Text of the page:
Enterprise hits and misses - the future of work meets the fractured employee experience, event producers get a love letter, and hyperscalers get a weight check

Profile picture for user jreed By Jon Reed March 15, 2021
Summary:
This week - the future of remote work gets clearer, but what do we do about the fractured employee experience? Tips for dealing with cloud vendors get aired as hyperscalers weigh in. Digital passports, vaccines, blockchain, and... me? I think a whiff is in order.

loser-and-winner

Lead story - The fractured employee experience - where does the future of work go from here?

A couple days ago, I took one of my typical shots at Amazon for their Orwellian attitude to their own employees wacky approach to career opportunities, where delivery drivers are literally peeing in bottles to make their quotas:

Well, Brian was already no the case with The incredible, fractured Employee Experience - is EX ready for primetime? He writes:

The one word that shouldn’t be present in describing employee experience is friction. Friction occurs when your jobseekers, alumni and employees are struggling to get answers, get something accomplished or be respected as a human being. Friction can be caused by obtuse leaders, confusing technology, a lack of access to subject matter experts, indifferent colleagues, a bad culture and more. You can’t be having a great employee experience if your work experience is full of those things.

One thing we know: throwing sexy tech and EX happy talk at this problem isn't going to cut it (see: Amazon). So is Brian hopeful about EX? For now, he's playing wait-and-see, given that ERP and HR vendors aren't ready to deliver on a well-thought EX solution:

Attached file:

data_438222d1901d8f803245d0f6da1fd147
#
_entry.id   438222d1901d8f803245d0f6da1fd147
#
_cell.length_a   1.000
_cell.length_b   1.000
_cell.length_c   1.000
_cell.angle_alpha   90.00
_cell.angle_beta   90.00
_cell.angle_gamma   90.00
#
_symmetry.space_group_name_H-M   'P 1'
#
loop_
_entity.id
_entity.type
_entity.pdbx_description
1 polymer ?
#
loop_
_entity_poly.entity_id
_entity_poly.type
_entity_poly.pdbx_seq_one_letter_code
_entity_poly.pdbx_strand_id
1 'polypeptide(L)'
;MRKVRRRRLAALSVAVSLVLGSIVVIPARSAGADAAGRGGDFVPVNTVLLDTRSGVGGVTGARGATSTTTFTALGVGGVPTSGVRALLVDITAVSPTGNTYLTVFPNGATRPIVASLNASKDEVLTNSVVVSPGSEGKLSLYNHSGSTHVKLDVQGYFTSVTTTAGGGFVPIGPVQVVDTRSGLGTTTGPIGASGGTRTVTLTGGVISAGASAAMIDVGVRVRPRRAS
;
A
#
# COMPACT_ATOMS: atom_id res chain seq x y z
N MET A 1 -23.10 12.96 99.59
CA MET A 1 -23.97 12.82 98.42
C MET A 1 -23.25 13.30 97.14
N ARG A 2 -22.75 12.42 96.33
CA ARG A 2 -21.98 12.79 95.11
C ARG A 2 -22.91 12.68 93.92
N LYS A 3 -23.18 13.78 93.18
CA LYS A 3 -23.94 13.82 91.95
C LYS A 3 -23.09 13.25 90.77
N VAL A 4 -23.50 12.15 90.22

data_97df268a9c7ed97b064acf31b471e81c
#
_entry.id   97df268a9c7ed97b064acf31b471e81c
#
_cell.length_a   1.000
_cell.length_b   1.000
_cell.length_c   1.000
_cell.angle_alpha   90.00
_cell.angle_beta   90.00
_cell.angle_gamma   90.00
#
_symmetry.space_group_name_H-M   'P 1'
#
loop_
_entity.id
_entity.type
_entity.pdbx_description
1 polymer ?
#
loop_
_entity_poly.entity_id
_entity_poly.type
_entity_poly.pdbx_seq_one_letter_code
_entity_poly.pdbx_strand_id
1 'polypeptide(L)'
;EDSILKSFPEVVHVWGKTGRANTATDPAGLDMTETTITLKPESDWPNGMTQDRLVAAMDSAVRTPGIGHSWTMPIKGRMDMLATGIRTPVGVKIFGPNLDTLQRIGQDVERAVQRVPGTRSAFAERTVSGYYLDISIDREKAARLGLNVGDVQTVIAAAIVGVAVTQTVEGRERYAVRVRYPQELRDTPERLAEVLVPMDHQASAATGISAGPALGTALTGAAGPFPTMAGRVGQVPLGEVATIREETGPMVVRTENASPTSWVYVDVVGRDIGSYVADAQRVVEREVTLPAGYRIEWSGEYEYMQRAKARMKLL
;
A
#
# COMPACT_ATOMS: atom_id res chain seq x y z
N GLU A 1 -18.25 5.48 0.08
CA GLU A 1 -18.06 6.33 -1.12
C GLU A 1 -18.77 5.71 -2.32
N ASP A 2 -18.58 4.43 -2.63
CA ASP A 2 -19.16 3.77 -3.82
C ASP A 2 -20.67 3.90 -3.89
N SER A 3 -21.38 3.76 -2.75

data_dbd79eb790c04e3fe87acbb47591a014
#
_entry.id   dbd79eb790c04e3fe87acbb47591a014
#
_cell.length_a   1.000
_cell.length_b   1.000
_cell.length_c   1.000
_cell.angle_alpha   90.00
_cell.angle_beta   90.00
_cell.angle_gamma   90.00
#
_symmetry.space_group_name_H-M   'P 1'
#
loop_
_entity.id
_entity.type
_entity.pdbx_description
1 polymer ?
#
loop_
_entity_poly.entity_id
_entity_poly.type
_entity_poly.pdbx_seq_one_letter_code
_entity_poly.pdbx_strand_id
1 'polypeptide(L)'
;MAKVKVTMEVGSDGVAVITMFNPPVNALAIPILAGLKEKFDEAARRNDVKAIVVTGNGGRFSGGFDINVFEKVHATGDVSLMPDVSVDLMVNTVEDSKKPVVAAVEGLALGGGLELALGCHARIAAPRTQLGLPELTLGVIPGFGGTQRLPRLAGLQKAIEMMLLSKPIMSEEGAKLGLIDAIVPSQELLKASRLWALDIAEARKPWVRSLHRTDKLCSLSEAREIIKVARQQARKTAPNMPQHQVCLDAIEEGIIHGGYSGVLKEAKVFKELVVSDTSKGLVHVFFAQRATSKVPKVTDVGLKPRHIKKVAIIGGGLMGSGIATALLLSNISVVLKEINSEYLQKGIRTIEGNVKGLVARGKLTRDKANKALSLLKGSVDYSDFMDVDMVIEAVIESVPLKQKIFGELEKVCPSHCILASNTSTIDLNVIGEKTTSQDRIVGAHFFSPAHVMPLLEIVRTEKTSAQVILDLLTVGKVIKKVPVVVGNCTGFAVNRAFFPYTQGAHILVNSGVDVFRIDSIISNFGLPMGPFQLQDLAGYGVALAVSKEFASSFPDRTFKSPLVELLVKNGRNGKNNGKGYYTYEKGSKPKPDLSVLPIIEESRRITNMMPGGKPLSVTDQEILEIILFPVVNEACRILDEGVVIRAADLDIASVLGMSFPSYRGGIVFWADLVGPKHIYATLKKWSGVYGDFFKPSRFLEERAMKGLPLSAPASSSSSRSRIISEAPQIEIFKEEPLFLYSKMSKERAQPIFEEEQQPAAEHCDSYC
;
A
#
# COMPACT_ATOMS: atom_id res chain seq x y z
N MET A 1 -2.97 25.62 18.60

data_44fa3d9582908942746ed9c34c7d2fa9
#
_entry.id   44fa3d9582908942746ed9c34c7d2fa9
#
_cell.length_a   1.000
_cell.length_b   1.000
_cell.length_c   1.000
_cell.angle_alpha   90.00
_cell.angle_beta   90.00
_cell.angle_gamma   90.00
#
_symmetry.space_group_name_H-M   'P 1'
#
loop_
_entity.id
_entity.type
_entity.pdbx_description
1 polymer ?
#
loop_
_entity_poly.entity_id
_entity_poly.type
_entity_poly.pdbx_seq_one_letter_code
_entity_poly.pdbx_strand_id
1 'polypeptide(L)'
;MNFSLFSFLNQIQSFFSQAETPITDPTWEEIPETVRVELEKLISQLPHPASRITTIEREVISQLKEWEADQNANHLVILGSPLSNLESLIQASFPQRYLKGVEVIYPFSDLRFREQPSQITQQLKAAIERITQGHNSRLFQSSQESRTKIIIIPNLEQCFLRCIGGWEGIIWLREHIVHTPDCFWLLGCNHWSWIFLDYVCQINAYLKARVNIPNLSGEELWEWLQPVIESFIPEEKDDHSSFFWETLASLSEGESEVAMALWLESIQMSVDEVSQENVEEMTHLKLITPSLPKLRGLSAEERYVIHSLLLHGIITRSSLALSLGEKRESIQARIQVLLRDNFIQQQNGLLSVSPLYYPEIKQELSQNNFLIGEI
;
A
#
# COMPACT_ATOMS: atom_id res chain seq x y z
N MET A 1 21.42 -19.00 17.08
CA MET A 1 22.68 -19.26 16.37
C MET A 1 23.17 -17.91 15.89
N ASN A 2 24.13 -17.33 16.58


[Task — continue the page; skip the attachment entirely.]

Niche vendors will continue to offer up pieces of the solution and large vendors will try to duct-tape a number of application enhancements together and market it as an EX solution. These efforts will likely not be as robust as employers need. Worse, vendors won’t take on the psycho-boss problem as that boss could be the software buyer. Bottom line - you should expect no clear leaders for now, but let’s remain hopeful.

Meanwhile, if EX vendors get this done, they'll have to accommodate a range of workforce deployments, something Derek calls out in Mixed response from global companies on work from home opportunity Though some companies are vocal in their determination to head-back-to-office, Derek raises the caution flag:

If you've got the opportunity to work for a firm that offers you flexible working versus one that requires you in the office full time, which would you pick? And these companies are nothing without their talented people. There will be more of this in the months to come and the decision to embrace WFH is just the first step. Then comes the challenge of adopting and embedding collaborative digital frameworks that are sustainable over the long term.

What will those tools will look like? Hopefully better than the collaboration-by-desperation suite we've cobbled together today. Martin gets strategic in  Planning for the Future of Work - how remote thinking is helped by a wrestle with Pestle. However enterprises choose to respond, Martin cautions: